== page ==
Adults, tucked cozily beside a warming fireplace, glowing tree, and freshly unwrapped gifts, interrupt conversations with beloved family members long enough to lift their heads from their eggnog to look out a picture window and see the perfectly behaved children sleigh riding and building snowmen while a gently falling snow blankets a backdrop of pine trees dotted with bright red cardinals.
That, or something like it, is what most of us imagine Christmas will be like.
For those who celebrate, a White Christmas is one of the most romanticized of all Christmas-related events and activities. However, this year will be markedly different from the last couple of years in terms of the number of people who will be able to enjoy the white magic on Christmas Day, according to Weather Trends 360.
Just 28% of the nation will have a White Christmas this year, according to company representative Nancy Hite-Norde. This would be a five-year low.
Weather Trends predicts that snow cover will be more widespread in the west than the east this year, with the areas with at least a 90% chance of having a White Christmas including the mountains of Washington, Oregon, and California, most of the Rocky Mountains, the northern plains, parts of the upper midwest, and northern New England.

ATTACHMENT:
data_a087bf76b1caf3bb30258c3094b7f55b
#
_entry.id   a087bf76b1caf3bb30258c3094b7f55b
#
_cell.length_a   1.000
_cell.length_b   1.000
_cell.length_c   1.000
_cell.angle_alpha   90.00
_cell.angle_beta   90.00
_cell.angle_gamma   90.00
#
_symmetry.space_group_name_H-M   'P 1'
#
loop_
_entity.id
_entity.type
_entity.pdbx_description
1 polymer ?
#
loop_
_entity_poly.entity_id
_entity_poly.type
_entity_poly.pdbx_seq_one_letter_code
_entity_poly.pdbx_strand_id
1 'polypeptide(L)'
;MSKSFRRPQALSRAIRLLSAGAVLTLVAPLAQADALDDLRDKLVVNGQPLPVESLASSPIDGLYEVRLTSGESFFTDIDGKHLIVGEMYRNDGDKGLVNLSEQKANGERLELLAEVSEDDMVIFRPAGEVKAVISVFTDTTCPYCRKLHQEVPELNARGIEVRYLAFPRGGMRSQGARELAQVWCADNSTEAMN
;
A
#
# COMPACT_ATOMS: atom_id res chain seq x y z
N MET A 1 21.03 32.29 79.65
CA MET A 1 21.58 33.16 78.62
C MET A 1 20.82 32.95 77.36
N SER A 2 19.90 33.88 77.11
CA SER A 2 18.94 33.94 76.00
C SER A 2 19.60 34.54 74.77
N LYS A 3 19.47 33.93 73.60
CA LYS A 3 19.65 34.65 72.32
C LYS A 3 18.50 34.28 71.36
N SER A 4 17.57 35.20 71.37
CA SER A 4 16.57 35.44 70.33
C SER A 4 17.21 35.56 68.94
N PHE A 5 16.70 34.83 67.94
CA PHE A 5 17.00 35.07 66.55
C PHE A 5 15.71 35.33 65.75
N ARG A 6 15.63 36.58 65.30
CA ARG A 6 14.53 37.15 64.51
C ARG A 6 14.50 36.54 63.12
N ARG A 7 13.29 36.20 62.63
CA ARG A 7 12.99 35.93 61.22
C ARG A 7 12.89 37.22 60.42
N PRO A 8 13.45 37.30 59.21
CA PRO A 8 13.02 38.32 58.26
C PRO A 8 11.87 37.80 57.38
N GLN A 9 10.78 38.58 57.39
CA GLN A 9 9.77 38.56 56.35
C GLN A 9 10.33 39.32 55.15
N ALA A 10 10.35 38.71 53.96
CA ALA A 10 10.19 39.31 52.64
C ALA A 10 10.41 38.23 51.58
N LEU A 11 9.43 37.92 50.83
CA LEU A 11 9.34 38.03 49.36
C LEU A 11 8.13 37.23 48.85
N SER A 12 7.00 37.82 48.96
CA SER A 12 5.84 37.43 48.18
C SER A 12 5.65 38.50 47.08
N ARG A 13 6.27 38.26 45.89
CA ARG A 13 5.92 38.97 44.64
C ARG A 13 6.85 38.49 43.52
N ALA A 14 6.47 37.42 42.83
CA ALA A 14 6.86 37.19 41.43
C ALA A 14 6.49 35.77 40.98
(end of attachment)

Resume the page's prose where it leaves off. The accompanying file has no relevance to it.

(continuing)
The forecasting company notes that some wet snow might fall in parts of the northeast on Christmas Eve but not stick around for Christmas Day and that a stormier pattern is expected from the middle of January through March.
Nearly 60% of the nation had some snow on the ground on 2009, which was close to a record. The snow extended fairly far south into the southern plains and covered the highly populated regions of the mid-Atlantic and Northeast.
Last year, snow cover was not quite as expansive, covering roughly 53% of the nation, but that included a rare Christmas snow storm in parts of the deep south, including parts of Mississippi, Alabama, and Georgia, as is indicated on the snow cover map of early on December 26, 2010.
If this forecast is correct, then the romanticized White Christmas might not materialize for many of us, but, come to think of it, that might be for the best. Overly romanticized events are rarely as good as expected -- maybe we'll end up without weather-related travel delays and fewer slush and salt stains on the carpet.
Besides, the kids would probably become whiny and sick from spending too much time in the cold and snow.
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